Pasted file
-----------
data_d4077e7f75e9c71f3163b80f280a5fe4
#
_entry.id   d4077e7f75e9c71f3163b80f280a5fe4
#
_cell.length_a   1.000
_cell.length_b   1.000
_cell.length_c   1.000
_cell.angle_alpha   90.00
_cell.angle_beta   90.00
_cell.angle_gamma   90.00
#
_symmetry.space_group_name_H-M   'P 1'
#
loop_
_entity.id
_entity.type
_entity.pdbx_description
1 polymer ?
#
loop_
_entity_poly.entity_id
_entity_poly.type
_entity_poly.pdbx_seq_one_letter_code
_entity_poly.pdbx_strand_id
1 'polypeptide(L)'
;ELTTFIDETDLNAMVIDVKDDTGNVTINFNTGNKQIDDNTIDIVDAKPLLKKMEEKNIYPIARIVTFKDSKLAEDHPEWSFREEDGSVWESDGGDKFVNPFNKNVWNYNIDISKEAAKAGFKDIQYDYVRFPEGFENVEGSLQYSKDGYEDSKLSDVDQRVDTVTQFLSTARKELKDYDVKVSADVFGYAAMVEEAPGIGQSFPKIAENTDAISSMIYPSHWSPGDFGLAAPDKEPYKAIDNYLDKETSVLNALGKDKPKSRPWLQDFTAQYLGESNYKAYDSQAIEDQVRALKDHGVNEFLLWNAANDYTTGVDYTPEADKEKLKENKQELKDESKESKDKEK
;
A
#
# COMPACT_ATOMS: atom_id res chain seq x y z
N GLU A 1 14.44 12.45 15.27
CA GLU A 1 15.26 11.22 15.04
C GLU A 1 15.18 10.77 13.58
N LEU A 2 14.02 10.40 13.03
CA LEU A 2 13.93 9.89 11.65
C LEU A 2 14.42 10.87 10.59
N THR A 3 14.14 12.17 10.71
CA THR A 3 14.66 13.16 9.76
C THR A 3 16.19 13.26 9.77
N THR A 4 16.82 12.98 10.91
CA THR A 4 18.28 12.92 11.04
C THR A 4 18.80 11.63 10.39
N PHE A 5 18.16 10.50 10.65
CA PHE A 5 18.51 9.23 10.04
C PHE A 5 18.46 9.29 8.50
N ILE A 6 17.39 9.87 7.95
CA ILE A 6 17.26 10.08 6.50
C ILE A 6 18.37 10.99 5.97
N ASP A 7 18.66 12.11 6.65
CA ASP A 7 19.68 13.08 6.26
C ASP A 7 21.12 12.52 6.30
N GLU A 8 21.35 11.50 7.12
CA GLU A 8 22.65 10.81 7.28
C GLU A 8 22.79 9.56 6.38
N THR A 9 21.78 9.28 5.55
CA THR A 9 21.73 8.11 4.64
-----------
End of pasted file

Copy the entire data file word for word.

data_d4077e7f75e9c71f3163b80f280a5fe4
#
_entry.id   d4077e7f75e9c71f3163b80f280a5fe4
#
_cell.length_a   1.000
_cell.length_b   1.000
_cell.length_c   1.000
_cell.angle_alpha   90.00
_cell.angle_beta   90.00
_cell.angle_gamma   90.00
#
_symmetry.space_group_name_H-M   'P 1'
#
loop_
_entity.id
_entity.type
_entity.pdbx_description
1 polymer ?
#
loop_
_entity_poly.entity_id
_entity_poly.type
_entity_poly.pdbx_seq_one_letter_code
_entity_poly.pdbx_strand_id
1 'polypeptide(L)'
;ELTTFIDETDLNAMVIDVKDDTGNVTINFNTGNKQIDDNTIDIVDAKPLLKKMEEKNIYPIARIVTFKDSKLAEDHPEWSFREEDGSVWESDGGDKFVNPFNKNVWNYNIDISKEAAKAGFKDIQYDYVRFPEGFENVEGSLQYSKDGYEDSKLSDVDQRVDTVTQFLSTARKELKDYDVKVSADVFGYAAMVEEAPGIGQSFPKIAENTDAISSMIYPSHWSPGDFGLAAPDKEPYKAIDNYLDKETSVLNALGKDKPKSRPWLQDFTAQYLGESNYKAYDSQAIEDQVRALKDHGVNEFLLWNAANDYTTGVDYTPEADKEKLKENKQELKDESKESKDKEK
;
A
#
# COMPACT_ATOMS: atom_id res chain seq x y z
N GLU A 1 14.44 12.45 15.27
CA GLU A 1 15.26 11.22 15.04
C GLU A 1 15.18 10.77 13.58
N LEU A 2 14.02 10.40 13.03
CA LEU A 2 13.93 9.89 11.65
C LEU A 2 14.42 10.87 10.59
N THR A 3 14.14 12.17 10.71
CA THR A 3 14.66 13.16 9.76
C THR A 3 16.19 13.26 9.77
N THR A 4 16.82 12.98 10.91
CA THR A 4 18.28 12.92 11.04
C THR A 4 18.80 11.63 10.39
N PHE A 5 18.16 10.50 10.65
CA PHE A 5 18.51 9.23 10.04
C PHE A 5 18.46 9.29 8.50
N ILE A 6 17.39 9.87 7.95
CA ILE A 6 17.26 10.08 6.50
C ILE A 6 18.37 10.99 5.97
N ASP A 7 18.66 12.11 6.65
CA ASP A 7 19.68 13.08 6.26
C ASP A 7 21.12 12.52 6.30
N GLU A 8 21.35 11.50 7.12
CA GLU A 8 22.65 10.81 7.28
C GLU A 8 22.79 9.56 6.38
N THR A 9 21.78 9.28 5.55
CA THR A 9 21.73 8.11 4.64